Singapore Sling

From Wikipedia, the free encyclopedia
Jump to navigation Jump to search
Singapore Sling
IBA official cocktail
TypeMixed drink
Primary alcohol by volume
ServedStraight up; without ice
Standard garnishMaraschino cherry, pineapple
Standard drinkware
Hurricane Glass.svg
Hurricane glass
IBA specified
PreparationPour all ingredients into cocktail shaker filled with ice cubes. Shake well. Strain into highball glass. Garnish with pineapple and cocktail cherry.
dagger Singapore Sling recipe at International Bartenders Association

The Singapore Sling is a gin-based cocktail from Singapore. This long drink was developed sometime before 1915[1] by Ngiam Tong Boon, a Hainanese bartender working at the Long Bar in Raffles Hotel, Singapore. It was initially called the gin sling[2] – a sling was originally a North American drink composed of spirit and water, sweetened and flavored.[3]


D. A. Embury stated in the Fine Art of Mixing Drinks: "Of all the recipes published for [this drink] I have never seen any two that were alike." The Times described the "original recipe" as mixing two measures of gin with one of cherry brandy and one each of orange, pineapple, and lime juice[4] An alternative "original recipe" used gin, Cherry Heering, Bénédictine, and fresh pineapple juice, primarily from Sarawak (or "smooth cayenne"[5]) pineapples, which enhances the flavor and creates a foamy top. The hotel's recipe was recreated based on the memories of former bartenders and written notes that they discovered regarding the original recipe.

Present style[edit]

By the 1980s, the Singapore Sling was often little more than gin, bottled sweet and sour, and grenadine. With the move towards fresh juices and the re-emergence of quality products like Cherry Heering, the cocktail has begun to resemble its original version.[6]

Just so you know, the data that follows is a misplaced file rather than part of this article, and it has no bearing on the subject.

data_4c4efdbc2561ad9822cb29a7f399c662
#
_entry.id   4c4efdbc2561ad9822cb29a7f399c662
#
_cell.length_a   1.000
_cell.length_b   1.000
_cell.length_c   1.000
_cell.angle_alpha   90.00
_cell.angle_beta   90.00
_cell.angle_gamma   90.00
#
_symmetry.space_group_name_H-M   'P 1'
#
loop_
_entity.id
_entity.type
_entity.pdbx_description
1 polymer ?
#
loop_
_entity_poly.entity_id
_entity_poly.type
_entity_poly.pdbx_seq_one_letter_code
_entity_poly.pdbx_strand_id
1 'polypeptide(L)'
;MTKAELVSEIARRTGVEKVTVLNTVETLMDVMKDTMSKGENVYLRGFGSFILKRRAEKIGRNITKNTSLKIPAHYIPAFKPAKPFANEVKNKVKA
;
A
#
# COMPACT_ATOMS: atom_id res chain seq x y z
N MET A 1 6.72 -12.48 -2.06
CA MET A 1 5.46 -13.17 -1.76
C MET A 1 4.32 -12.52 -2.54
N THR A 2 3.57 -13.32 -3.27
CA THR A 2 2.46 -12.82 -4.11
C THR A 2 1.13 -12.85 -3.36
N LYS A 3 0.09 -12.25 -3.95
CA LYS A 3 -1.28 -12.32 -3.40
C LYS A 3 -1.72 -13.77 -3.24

Gin slings[edit]

The gin sling, attested from 1790, described a North American drink of gin which was flavoured, sweetened and served cold.[7] The Singapore sling has been documented as early as 1930 as a recipe in the Savoy Cocktail Book; Ingredients ¼ lemon juice, ¼ Dry Gin, ½ Cherry Brandy: "Shake well and strain into medium size glass, and fill with soda water. Add 1 lump of ice".[8]

Brewer's refers to the gin-sling as "a drink mainly composed of gin and lemon" and states that it has been attributed to bartender John Collins of London, "but it dates from before his time and was found in the U.S.A. by 1800"[9] which is similar to the John Collins which is another drink of gin and lemon

See also[edit]


  1. ^ Campbell, Colin (12 December 1982). "Singapore Journal; Back to Somerset Maugham and Life's Seamy Side". The New York Times. Singapore.
  2. ^ The Daily Telegraph, Peterborough: Sling shot AVA GARDNER'S knickers are still missing, 13 April 1991
  3. ^ OED sling, n.5
  4. ^ p. iv/4 (Singapore Suppl.), The Times 19 July 1976
  5. ^ "PINEAPPLE – Common Varieties | TFNet – International Tropical Fruits Network". 10 May 2016. Retrieved 18 October 2017.
  6. ^ Burkhart, Jeff (10 April 2011). "Sometimes a bartender needs to sling whatever works". San Jose Mercury News. Retrieved 14 April 2011.
  7. ^ OED, gin-sling, n.
  8. ^ OED Singapore sling n.
  9. ^ Brewer's Dictionary of Phrase and Fable 1969, pp. 463.

Further reading[edit]

External links[edit]